As I said, the purpose of this bill is to deal with three packages of land, one in Cranbourne, one in Fitzroy and one in Springvale. I will speak for a moment on the Cranbourne Racecourse land, because it is an area of land that I know well. If you go to Cranbourne, you will see the racing club as it is almost in the centre of town, and I think that is a really lovely feature of Cranbourne — that the community has been able to maintain the racing club there, indeed that it is blossoming and growing. As the member for Cranbourne said, it is not only growing, it is thriving. It is one of the biggest employers in the area, and I know that both the state government, by investing in the racecourse, and the City of Casey have been good supporters of the racecourse. It has meant that this land has got a lot more potential. We have made the investments, and we have also seen that this significant area of land — it is 44.68 hectares in area — and it has lots of facilities already and has the potential for other uses as well.
The existing permanent reserve is being revoked to enable the permanent reservation to be replaced with a temporary reservation. Moving from a permanent reservation to a temporary reservation will facilitate future land use and development decisions related to the Cranbourne racing precinct, and these will be made in accordance with the Cranbourne Racing Complex and Surrounds Investment and Development Plan, which was incorporated into the Casey planning scheme by amendment C166 on 20 August 2015. At this stage there are no definite proposals to redevelop the land at Cranbourne racing complex, so this is a really fantastic opportunity to dream big and think about how the Cranbourne racing complex could become an even better facility for the local community.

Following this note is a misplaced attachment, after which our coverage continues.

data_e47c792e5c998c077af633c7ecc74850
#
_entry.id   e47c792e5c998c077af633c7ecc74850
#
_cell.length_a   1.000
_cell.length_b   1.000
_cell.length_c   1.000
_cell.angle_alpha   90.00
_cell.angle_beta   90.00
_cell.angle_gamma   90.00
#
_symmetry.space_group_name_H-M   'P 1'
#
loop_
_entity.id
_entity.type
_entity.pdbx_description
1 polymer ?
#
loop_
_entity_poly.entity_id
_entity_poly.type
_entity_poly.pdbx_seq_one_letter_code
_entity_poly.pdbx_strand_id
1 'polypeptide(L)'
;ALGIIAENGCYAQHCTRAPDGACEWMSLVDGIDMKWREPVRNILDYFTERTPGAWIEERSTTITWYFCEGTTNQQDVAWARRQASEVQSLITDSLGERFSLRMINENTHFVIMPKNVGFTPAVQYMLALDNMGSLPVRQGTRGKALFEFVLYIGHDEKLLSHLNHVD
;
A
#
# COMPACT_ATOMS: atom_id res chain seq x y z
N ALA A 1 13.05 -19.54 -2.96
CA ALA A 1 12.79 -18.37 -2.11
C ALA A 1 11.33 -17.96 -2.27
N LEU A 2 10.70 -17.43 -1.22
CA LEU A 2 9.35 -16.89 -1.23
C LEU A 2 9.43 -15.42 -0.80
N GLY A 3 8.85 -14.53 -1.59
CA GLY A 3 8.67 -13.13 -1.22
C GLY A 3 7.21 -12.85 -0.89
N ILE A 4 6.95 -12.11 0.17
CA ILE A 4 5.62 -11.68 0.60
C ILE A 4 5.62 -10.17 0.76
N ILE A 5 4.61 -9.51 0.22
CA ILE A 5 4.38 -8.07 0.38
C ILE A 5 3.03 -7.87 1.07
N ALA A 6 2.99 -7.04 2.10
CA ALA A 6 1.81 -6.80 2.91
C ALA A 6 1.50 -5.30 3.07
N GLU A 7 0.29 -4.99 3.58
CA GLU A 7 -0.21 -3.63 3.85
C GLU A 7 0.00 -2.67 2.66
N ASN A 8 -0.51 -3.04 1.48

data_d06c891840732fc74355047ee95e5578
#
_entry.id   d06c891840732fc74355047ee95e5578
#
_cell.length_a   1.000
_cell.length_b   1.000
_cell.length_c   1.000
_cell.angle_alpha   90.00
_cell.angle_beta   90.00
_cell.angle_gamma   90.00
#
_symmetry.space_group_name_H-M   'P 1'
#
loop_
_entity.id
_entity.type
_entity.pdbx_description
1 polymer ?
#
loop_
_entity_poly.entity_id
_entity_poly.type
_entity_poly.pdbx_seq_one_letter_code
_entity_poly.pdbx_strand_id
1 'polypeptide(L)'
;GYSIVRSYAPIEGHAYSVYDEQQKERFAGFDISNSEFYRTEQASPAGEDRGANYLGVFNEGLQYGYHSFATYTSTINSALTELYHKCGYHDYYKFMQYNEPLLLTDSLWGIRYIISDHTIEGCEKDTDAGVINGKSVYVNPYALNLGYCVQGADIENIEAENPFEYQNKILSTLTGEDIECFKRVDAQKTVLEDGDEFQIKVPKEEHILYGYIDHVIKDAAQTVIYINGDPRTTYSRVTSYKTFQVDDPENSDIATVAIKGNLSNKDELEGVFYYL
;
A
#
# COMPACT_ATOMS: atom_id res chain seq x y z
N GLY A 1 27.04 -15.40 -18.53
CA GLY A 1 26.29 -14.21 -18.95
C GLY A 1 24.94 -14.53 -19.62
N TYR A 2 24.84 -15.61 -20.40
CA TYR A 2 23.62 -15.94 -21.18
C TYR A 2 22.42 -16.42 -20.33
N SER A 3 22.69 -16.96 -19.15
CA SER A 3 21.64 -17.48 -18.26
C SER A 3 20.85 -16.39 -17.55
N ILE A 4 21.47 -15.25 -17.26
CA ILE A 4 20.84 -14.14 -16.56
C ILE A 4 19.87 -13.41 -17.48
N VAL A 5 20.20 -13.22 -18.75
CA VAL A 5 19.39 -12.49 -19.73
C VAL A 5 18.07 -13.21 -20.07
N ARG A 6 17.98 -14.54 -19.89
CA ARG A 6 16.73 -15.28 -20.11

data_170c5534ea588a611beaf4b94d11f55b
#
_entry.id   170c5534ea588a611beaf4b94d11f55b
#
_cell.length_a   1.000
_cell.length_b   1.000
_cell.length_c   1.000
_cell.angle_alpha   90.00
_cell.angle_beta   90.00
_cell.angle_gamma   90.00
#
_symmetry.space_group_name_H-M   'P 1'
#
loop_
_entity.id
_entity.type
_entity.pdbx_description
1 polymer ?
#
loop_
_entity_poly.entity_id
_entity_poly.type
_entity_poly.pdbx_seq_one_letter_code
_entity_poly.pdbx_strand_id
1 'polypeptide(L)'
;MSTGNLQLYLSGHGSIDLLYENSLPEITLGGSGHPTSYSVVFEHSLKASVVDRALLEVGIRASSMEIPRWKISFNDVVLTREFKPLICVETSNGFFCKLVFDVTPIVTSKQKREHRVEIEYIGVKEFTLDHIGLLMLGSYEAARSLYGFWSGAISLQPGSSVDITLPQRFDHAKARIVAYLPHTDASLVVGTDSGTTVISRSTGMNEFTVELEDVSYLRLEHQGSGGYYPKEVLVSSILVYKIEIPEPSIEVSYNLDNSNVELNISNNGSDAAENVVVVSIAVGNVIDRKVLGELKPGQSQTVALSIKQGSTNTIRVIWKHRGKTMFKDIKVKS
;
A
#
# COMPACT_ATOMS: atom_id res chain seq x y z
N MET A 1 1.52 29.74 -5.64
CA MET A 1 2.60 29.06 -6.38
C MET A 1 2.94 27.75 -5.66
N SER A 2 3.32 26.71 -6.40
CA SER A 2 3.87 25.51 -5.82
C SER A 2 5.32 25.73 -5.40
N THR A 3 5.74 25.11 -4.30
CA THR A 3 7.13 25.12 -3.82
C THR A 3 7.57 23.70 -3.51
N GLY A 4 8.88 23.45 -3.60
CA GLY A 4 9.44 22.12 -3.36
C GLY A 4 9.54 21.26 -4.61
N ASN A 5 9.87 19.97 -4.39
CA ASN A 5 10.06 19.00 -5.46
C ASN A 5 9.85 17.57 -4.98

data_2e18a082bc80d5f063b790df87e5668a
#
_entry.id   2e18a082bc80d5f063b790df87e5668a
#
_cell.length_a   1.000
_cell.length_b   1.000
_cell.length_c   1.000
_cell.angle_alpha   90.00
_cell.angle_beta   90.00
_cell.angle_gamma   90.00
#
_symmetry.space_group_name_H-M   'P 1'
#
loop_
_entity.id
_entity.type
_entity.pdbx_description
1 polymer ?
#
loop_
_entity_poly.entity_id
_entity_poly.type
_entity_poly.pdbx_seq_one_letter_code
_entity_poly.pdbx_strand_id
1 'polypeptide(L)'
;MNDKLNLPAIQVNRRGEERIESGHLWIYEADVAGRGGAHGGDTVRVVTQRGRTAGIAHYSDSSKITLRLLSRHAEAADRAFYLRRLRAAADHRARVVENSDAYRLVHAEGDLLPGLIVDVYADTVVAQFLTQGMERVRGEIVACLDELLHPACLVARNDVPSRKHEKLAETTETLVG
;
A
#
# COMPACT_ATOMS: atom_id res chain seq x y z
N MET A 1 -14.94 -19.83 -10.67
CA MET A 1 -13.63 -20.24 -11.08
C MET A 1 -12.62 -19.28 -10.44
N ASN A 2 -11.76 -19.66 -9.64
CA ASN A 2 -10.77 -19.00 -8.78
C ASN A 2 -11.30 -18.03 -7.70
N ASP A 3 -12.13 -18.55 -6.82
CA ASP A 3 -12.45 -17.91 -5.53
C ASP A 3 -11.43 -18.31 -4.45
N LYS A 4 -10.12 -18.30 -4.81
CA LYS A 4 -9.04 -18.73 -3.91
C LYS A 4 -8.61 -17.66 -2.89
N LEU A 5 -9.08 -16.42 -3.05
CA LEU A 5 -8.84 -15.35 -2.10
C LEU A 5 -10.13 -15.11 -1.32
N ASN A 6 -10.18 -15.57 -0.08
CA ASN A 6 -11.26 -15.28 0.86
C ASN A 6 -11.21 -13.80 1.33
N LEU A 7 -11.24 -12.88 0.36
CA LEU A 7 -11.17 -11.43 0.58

The second tract of land relates to the Fitzroy gasworks land, and I noticed that one of the previous speakers, indeed the Minister for Planning — and as we all know he is the well-known and well-respected member for Richmond — was speaking about the fact that he hopes that in the rezoning and revocation of the reserve on this land piece that we will see a beautiful outcome for his community; I think they were his words. As he quite correctly identified, this land is land that has been sitting there for a while. It is a bit of an eyesore, I have got to say; I pass it regularly. Indeed I was saying to the Minister for Planning on my way out that my daughter was a planning student nearly a decade ago and one of the case studies that she and her fellow students were given was to come up with a master plan for the Fitzroy gasworks land. They dreamed big: they were going to have all sorts of beautiful open space and a mixture of housing and social housing and commercial. Really, as students can because dollars are not a big issue when you are doing that sort of planning, they were going to have a very creative and interesting and very appealing development there on that site.